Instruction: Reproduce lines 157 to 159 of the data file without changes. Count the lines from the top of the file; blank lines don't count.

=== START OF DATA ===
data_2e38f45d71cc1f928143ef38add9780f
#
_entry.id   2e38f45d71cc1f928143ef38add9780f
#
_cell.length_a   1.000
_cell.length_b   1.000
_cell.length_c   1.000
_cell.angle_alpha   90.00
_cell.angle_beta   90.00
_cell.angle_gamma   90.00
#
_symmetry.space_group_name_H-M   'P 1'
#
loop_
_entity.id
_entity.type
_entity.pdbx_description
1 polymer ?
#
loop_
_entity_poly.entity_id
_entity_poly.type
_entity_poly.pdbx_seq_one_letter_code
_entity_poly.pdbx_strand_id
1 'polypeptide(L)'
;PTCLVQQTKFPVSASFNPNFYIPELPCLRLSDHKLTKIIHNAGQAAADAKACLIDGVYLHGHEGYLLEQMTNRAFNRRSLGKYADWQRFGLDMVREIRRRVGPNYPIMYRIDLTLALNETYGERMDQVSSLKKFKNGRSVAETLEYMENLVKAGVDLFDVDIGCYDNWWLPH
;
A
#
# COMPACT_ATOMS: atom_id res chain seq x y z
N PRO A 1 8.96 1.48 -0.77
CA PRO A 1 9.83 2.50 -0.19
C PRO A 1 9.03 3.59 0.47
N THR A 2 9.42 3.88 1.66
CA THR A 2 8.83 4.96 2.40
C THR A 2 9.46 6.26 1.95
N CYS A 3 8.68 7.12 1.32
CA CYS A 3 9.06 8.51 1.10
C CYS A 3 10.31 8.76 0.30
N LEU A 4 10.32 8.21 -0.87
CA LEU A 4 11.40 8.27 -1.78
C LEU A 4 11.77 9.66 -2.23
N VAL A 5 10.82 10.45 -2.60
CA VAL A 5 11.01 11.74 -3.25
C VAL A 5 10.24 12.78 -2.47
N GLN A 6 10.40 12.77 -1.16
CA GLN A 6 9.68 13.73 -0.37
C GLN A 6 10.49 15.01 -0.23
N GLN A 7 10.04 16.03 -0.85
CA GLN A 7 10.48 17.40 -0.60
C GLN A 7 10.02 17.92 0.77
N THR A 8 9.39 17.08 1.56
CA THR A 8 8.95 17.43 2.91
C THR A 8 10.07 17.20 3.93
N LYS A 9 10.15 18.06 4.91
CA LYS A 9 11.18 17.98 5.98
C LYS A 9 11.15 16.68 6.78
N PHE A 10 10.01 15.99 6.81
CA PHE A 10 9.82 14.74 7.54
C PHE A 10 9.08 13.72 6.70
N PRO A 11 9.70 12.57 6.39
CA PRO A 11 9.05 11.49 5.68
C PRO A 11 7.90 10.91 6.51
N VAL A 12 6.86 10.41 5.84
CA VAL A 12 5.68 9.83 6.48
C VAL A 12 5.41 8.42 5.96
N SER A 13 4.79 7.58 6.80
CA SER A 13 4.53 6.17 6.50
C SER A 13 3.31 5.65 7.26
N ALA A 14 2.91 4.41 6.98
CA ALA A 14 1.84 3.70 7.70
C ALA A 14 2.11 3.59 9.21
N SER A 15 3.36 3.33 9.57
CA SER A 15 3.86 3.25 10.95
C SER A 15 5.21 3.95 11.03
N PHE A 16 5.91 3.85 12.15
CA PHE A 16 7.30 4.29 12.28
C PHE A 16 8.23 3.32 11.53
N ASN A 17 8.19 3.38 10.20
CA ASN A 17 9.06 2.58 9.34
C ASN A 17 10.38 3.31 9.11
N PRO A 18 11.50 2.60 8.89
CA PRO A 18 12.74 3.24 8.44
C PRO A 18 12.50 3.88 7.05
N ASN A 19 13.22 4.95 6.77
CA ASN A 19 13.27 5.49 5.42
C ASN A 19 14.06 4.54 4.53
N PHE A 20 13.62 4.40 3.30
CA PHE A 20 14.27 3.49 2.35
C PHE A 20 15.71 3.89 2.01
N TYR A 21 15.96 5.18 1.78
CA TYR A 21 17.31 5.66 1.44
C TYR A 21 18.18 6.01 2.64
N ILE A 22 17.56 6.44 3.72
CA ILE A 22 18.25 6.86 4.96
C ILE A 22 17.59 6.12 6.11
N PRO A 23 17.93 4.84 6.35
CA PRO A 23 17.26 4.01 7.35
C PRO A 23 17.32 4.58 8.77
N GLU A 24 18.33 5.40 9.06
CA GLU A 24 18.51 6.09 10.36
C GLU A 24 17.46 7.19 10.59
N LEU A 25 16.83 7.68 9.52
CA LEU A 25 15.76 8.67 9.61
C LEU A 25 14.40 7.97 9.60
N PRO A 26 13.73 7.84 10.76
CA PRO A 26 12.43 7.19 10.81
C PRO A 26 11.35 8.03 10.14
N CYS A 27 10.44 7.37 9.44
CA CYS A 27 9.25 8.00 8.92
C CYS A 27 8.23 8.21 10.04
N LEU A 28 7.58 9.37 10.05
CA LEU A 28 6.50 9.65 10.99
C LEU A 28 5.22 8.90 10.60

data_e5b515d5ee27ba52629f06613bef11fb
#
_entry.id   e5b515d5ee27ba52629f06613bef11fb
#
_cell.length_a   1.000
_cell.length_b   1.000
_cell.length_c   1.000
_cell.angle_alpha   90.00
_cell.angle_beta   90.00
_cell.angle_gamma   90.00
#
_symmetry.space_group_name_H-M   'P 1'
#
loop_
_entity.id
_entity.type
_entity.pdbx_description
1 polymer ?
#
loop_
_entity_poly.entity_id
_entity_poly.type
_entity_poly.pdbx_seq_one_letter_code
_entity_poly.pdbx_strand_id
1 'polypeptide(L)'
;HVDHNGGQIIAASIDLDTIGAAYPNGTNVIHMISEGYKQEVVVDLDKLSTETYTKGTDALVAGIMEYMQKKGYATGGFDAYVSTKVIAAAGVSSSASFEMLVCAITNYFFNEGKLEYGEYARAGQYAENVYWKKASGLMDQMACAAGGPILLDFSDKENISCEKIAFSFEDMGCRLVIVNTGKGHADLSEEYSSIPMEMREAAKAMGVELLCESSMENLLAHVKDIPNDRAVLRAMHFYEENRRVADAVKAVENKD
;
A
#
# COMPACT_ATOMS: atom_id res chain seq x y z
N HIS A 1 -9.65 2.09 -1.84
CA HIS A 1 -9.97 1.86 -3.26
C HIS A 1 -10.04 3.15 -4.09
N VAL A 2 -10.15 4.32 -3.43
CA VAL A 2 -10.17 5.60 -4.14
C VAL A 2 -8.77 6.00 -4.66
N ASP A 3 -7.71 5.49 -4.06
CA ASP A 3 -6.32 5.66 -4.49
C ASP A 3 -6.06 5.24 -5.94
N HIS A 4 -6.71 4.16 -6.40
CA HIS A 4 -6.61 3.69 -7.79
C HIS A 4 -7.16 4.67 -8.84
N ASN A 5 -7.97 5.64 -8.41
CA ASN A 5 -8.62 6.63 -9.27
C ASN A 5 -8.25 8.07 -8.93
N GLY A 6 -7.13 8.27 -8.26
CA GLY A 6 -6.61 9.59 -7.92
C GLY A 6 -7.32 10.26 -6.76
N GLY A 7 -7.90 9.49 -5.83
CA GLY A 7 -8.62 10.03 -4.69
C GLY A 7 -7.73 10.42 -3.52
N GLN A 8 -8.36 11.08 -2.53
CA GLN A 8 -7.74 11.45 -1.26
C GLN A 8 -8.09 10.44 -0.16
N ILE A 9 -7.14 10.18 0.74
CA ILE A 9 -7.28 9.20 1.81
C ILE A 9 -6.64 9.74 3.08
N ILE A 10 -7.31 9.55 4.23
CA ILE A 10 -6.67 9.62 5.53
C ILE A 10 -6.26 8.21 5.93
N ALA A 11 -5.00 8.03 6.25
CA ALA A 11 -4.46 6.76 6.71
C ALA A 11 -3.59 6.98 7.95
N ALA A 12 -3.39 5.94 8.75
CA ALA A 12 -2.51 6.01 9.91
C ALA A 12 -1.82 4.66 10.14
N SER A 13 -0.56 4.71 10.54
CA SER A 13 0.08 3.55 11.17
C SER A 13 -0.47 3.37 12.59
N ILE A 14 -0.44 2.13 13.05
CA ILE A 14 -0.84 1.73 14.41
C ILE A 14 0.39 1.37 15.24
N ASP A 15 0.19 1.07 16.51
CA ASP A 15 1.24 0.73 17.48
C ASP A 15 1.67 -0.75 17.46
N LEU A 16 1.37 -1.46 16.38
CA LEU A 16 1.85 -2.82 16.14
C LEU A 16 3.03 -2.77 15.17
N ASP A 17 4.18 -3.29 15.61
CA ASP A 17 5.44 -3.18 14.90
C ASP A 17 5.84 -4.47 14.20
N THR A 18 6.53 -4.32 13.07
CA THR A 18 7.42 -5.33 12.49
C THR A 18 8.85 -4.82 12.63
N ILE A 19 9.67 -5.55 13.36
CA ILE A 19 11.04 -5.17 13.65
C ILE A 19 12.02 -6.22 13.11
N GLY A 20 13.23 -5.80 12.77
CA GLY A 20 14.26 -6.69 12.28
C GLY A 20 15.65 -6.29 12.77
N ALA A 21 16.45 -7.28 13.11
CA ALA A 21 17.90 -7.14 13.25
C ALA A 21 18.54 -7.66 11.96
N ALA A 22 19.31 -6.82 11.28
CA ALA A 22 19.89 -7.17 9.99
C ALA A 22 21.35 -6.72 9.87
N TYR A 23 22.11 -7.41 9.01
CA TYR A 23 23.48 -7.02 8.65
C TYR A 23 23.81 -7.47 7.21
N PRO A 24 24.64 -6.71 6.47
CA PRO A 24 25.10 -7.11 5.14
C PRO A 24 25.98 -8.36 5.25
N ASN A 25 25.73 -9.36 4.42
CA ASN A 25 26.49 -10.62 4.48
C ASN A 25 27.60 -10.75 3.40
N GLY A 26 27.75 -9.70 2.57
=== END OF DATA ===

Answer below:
N ASN A 5 -7.97 5.64 -8.41
CA ASN A 5 -8.62 6.63 -9.27
C ASN A 5 -8.25 8.07 -8.93